Language-specific, automatically responding memory traces form the basis for speech sound perception and new neural representations can also evolve for non-native speech categories. The aim of this study was to find out how a three-day phonetic listen-and-repeat training affects speech perception, and whether it generates new memory traces. We used behavioural identification, goodness rating, discrimination, and reaction time tasks together with mismatch negativity (MMN) brain response registrations to determine the training effects on native Finnish speakers. We trained the subjects the voicing contrast in fricative sounds. Fricatives are not differentiated by voicing in Finnish, i.e., voiced fricatives do not belong to the Finnish phonological system. Therefore, they are extremely hard for Finns to learn. However, only after three days of training, the native Finnish subjects had learned to perceive the distinction. The results show striking changes in the MMN response; it was significantly larger on the second day after two training sessions. Also, the majority of the behavioural indicators showed improvement during training. Identification altered after four sessions of training and discrimination and reaction times improved throughout training. These results suggest remarkable language-learning effects both at the perceptual and pre-attentive neural level as a result of brief listen-and-repeat training in adult participants.
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http://dx.doi.org/10.1016/j.ijpsycho.2015.04.020DOI Listing
July 2015

Phonological processing differences in bilinguals and monolinguals.

Int J Psychophysiol 2013 Jan 13;87(1):8-12. Epub 2012 Oct 13.

Department of Phonetics, University of Turku, Finland; Centre for Cognitive Neuroscience, University of Turku, Finland.

The present study examined whether monolinguals and balanced bilinguals perceive speech sounds similarly or whether the two phonological systems in bilinguals interact so that one language is affected by the other. Two groups, monolingual native speakers of Finnish and balanced Finnish-Swedish bilinguals, were tested. We measured mismatch negativity (MMN) responses and used individually selected, native language, stimuli. The results revealed that balanced bilinguals had a significantly longer MMN latency than the monolinguals which suggests slower and weaker preattentive processing in the bilinguals. This implies that the two phonological systems are intertwined which decreases the access of exemplars.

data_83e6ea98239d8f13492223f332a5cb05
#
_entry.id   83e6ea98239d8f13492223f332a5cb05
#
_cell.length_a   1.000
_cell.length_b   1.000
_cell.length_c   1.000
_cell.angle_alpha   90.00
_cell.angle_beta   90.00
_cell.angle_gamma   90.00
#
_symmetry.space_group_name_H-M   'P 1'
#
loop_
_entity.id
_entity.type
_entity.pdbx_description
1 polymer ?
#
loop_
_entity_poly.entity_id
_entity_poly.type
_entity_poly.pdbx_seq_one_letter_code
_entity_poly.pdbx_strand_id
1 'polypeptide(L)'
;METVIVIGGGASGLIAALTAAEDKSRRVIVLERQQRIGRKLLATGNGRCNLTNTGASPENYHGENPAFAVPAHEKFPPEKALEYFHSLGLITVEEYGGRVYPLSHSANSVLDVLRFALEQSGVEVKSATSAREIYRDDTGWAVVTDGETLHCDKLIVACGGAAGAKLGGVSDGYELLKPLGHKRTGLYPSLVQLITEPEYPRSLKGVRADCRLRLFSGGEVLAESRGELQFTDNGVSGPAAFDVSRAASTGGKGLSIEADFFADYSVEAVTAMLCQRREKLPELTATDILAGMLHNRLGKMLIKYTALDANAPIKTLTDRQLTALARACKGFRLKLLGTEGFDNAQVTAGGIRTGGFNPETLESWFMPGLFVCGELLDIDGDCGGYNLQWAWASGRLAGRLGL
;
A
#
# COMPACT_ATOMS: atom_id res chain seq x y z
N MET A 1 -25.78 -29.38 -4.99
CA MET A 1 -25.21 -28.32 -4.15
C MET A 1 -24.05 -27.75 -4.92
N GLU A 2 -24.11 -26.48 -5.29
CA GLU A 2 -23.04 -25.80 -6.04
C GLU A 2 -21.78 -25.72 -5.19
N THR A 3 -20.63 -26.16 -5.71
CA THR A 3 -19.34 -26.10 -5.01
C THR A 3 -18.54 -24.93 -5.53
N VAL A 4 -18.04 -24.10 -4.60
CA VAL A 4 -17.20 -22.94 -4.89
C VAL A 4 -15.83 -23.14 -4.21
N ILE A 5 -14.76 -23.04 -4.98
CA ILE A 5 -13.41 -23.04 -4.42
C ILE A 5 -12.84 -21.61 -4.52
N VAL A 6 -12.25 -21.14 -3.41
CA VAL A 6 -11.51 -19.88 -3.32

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http://dx.doi.org/10.1016/j.ijpsycho.2012.10.003DOI Listing
January 2013

Different kinds of bilinguals: different kinds of brains: the neural organisation of two languages in one brain.

Brain Lang 2012 Jun 21;121(3):261-6. Epub 2012 Apr 21.

Department of Phonetics, University of Turku, Finland.

The aim of this study was to determine whether the type of bilingualism affects neural organisation. We performed identification experiments and mismatch negativity (MMN) registrations in Finnish and Swedish language settings to see, whether behavioural identification and neurophysiological discrimination of vowels depend on the linguistic context, and whether there is a difference between two kinds of bilinguals. The stimuli were two vowels, which differentiate meaning in Finnish, but not in Swedish. The results indicate that Balanced Bilinguals are inconsistent in identification performance, and they have a longer MMN latency. Moreover, their MMN amplitude is context-independent, while Dominant Bilinguals show a larger MMN in the Finnish context. These results indicate that Dominant Bilinguals inhibit the preattentive discrimination of native contrast in a context where the distinction is non-phonemic, but this is not possible for Balanced Bilinguals. This implies that Dominant Bilinguals have separate systems, while Balanced Bilinguals have one inseparable system.
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http://dx.doi.org/10.1016/j.bandl.2012.03.007DOI Listing
June 2012

Brain responses reveal hardwired detection of native-language rule violations.

Neurosci Lett 2008 Oct 9;444(1):56-9. Epub 2008 Aug 9.

Department of Speech Sciences, University of Helsinki, Finland.

Mismatch negativity (MMN) is a neural correlate of the preattentive detection of any change in the acoustic characteristics of sounds. Here we provide evidence that violations of a purely phonological constraint in a listener's native language can also elicit the brain's automatic change-detection response. The MMN differed between Finnish and Estonian listeners, conditions being equal except for the native language of the listeners. We used two experimental conditions: synthetic vowels in isolation and the same vowels embedded in a pseudo-word context. MMN responses to isolated vowels were similar for Finns and Estonians, while the same vowels in a pseudoword context elicited different MMN patterns depending on the listener's mother tongue.